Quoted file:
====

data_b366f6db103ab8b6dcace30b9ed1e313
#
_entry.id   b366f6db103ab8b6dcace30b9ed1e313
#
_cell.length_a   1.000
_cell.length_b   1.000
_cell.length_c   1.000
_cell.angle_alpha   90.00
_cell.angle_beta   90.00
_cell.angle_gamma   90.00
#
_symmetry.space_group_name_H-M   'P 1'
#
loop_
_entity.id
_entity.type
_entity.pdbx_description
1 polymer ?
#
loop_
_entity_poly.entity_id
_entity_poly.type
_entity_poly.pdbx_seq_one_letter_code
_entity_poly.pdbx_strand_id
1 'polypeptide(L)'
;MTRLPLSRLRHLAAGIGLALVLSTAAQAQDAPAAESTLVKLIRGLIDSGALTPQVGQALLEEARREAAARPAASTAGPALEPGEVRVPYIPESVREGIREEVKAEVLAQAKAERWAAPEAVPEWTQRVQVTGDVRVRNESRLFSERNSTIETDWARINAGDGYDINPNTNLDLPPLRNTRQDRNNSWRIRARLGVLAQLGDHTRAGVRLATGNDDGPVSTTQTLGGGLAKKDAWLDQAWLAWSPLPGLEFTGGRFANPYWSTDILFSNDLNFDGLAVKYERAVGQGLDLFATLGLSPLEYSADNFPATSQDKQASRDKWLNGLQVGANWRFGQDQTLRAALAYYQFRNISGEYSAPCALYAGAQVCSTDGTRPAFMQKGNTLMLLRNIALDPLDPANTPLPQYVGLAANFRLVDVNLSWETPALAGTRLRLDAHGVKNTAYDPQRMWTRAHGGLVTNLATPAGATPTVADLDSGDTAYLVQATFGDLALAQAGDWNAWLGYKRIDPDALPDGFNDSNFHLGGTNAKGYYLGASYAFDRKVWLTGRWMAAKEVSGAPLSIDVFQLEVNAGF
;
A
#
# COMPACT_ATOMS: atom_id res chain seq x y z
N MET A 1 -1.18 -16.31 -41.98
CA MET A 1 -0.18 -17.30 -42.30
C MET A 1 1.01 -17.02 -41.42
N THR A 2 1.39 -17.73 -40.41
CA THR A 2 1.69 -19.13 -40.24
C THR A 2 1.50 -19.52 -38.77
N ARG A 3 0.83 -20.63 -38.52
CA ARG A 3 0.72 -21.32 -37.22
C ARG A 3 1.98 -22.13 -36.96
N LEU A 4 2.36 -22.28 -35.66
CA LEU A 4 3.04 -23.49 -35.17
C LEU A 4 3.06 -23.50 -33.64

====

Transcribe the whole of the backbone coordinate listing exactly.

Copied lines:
data_b366f6db103ab8b6dcace30b9ed1e313
#
_entry.id   b366f6db103ab8b6dcace30b9ed1e313
#
_cell.length_a   1.000
_cell.length_b   1.000
_cell.length_c   1.000
_cell.angle_alpha   90.00
_cell.angle_beta   90.00
_cell.angle_gamma   90.00
#
_symmetry.space_group_name_H-M   'P 1'
#
loop_
_entity.id
_entity.type
_entity.pdbx_description
1 polymer ?
#
loop_
_entity_poly.entity_id
_entity_poly.type
_entity_poly.pdbx_seq_one_letter_code
_entity_poly.pdbx_strand_id
1 'polypeptide(L)'
;MTRLPLSRLRHLAAGIGLALVLSTAAQAQDAPAAESTLVKLIRGLIDSGALTPQVGQALLEEARREAAARPAASTAGPALEPGEVRVPYIPESVREGIREEVKAEVLAQAKAERWAAPEAVPEWTQRVQVTGDVRVRNESRLFSERNSTIETDWARINAGDGYDINPNTNLDLPPLRNTRQDRNNSWRIRARLGVLAQLGDHTRAGVRLATGNDDGPVSTTQTLGGGLAKKDAWLDQAWLAWSPLPGLEFTGGRFANPYWSTDILFSNDLNFDGLAVKYERAVGQGLDLFATLGLSPLEYSADNFPATSQDKQASRDKWLNGLQVGANWRFGQDQTLRAALAYYQFRNISGEYSAPCALYAGAQVCSTDGTRPAFMQKGNTLMLLRNIALDPLDPANTPLPQYVGLAANFRLVDVNLSWETPALAGTRLRLDAHGVKNTAYDPQRMWTRAHGGLVTNLATPAGATPTVADLDSGDTAYLVQATFGDLALAQAGDWNAWLGYKRIDPDALPDGFNDSNFHLGGTNAKGYYLGASYAFDRKVWLTGRWMAAKEVSGAPLSIDVFQLEVNAGF
;
A
#
# COMPACT_ATOMS: atom_id res chain seq x y z
N MET A 1 -1.18 -16.31 -41.98
CA MET A 1 -0.18 -17.30 -42.30
C MET A 1 1.01 -17.02 -41.42
N THR A 2 1.39 -17.73 -40.41
CA THR A 2 1.69 -19.13 -40.24
C THR A 2 1.50 -19.52 -38.77
N ARG A 3 0.83 -20.63 -38.52
CA ARG A 3 0.72 -21.32 -37.22
C ARG A 3 1.98 -22.13 -36.96
N LEU A 4 2.36 -22.28 -35.66
CA LEU A 4 3.04 -23.49 -35.17
C LEU A 4 3.06 -23.50 -33.64